"This is a statement made on behalf of the institution, not all individuals in the institutions," he wrote. "Our Catholic high schools try to hire people who do believe what the Church teaches, but in our schools we have good teachers who belong to other Christian faiths or to no faith at all. They are members of the school community. The language 'affirm and believe' acknowledges the good activity of the entire corps of faculty and staff by making this claim on behalf of the institution. That is, in the first instance, 'affirm and believe' refers to the Catholic high school itself, and, secondly, to many faculty who identify with the Catholic teachings behind which the high school as a whole stands."

A Catholic educator in the Bay area with extensive administrative experience called the institution vs. individual affirmations "game playing."

"The 'institution' as a collective says, 'I affirm all these propositions' but the individual teachers don't have to sign?" the person wrote in an email, adding: "But they are still vulnerable because the institution made the affirmation. What this sets up is the conditions for a teacher to be fired for on-campus or off-campus behavior. Clearly, they can't be seen marching in San Francisco's Gay Pride parade, or attending any events at which the GLBT is present, nor attending a gay wedding. Even a family event photo can't be posted on a teacher's Facebook page. The worst part of this -- any deviation or perceived deviation could be grounds for being fired even though the archbishop denies this is his purpose."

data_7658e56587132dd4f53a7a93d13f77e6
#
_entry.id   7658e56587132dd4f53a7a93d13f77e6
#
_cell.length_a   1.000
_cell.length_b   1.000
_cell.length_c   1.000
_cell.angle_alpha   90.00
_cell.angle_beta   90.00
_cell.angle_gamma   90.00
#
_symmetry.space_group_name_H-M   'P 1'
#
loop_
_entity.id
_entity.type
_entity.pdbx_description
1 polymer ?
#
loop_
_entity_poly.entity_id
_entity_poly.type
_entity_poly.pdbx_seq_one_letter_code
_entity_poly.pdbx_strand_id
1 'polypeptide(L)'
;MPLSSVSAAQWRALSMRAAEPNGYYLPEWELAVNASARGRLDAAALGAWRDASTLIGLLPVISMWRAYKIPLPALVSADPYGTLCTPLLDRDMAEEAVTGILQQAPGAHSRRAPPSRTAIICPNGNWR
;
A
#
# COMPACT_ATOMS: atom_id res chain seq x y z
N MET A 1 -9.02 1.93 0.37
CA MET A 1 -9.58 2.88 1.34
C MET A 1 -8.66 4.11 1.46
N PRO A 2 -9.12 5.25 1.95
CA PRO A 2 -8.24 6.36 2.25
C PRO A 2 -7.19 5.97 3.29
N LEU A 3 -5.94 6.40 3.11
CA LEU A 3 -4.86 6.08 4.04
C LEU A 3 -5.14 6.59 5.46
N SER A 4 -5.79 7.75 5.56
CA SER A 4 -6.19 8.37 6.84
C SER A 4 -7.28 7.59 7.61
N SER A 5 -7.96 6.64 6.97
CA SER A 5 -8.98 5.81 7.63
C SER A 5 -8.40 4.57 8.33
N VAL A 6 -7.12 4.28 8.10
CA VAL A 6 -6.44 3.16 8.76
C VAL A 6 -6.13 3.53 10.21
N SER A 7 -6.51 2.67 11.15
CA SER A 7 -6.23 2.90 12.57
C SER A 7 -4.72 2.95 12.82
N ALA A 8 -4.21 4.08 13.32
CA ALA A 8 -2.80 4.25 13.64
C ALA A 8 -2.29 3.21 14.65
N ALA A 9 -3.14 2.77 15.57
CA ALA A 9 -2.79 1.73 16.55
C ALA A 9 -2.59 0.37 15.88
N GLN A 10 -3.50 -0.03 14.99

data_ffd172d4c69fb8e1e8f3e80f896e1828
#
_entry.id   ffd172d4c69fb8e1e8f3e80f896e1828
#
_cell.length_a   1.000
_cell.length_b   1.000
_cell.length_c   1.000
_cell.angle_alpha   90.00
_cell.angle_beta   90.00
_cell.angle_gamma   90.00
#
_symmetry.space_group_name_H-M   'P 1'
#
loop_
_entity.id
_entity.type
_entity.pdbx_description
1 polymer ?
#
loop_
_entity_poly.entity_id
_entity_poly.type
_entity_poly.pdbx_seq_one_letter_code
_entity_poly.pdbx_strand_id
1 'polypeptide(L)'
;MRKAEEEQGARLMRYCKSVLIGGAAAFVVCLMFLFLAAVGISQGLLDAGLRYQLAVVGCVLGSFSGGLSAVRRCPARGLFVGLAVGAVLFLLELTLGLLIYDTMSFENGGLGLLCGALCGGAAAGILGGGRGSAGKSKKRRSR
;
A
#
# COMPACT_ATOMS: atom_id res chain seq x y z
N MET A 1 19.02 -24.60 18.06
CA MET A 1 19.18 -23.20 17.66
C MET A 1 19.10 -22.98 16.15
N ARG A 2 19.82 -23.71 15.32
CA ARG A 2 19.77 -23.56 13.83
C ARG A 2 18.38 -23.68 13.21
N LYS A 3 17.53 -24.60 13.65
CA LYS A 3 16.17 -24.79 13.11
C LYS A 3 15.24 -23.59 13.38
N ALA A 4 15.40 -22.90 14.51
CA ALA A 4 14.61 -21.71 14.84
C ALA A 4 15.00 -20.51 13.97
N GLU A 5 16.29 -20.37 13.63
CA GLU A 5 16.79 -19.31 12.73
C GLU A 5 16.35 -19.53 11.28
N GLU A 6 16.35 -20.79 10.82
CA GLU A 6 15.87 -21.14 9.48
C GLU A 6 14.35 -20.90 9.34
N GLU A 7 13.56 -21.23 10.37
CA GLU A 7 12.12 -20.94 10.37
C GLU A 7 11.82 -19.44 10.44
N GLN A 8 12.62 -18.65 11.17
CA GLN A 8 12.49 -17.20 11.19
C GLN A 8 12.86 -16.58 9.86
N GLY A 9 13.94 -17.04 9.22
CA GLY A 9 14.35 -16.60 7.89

Cordileone will be the keynote speaker at a convocation of high school faculty and staff Friday at Sacred Heart Cathedral Prep. Huntington said the archbishop has said he will respond to written questions following his address. About 350 had registered to attend as of Tuesday, she said.

The gathering will follow a 9:30 a.m. Mass at adjacent St. Mary of the Assumption Cathedral. Cordileone is also scheduled to appear at a 2 p.m. press conference Friday at the Cathedral.

[Dan Morris-Young is NCR West Coast correspondent. His email address is]

A version of this story appeared in the Feb 13-26, 2015 print issue under the headline: Handbook heightens demands on teachers.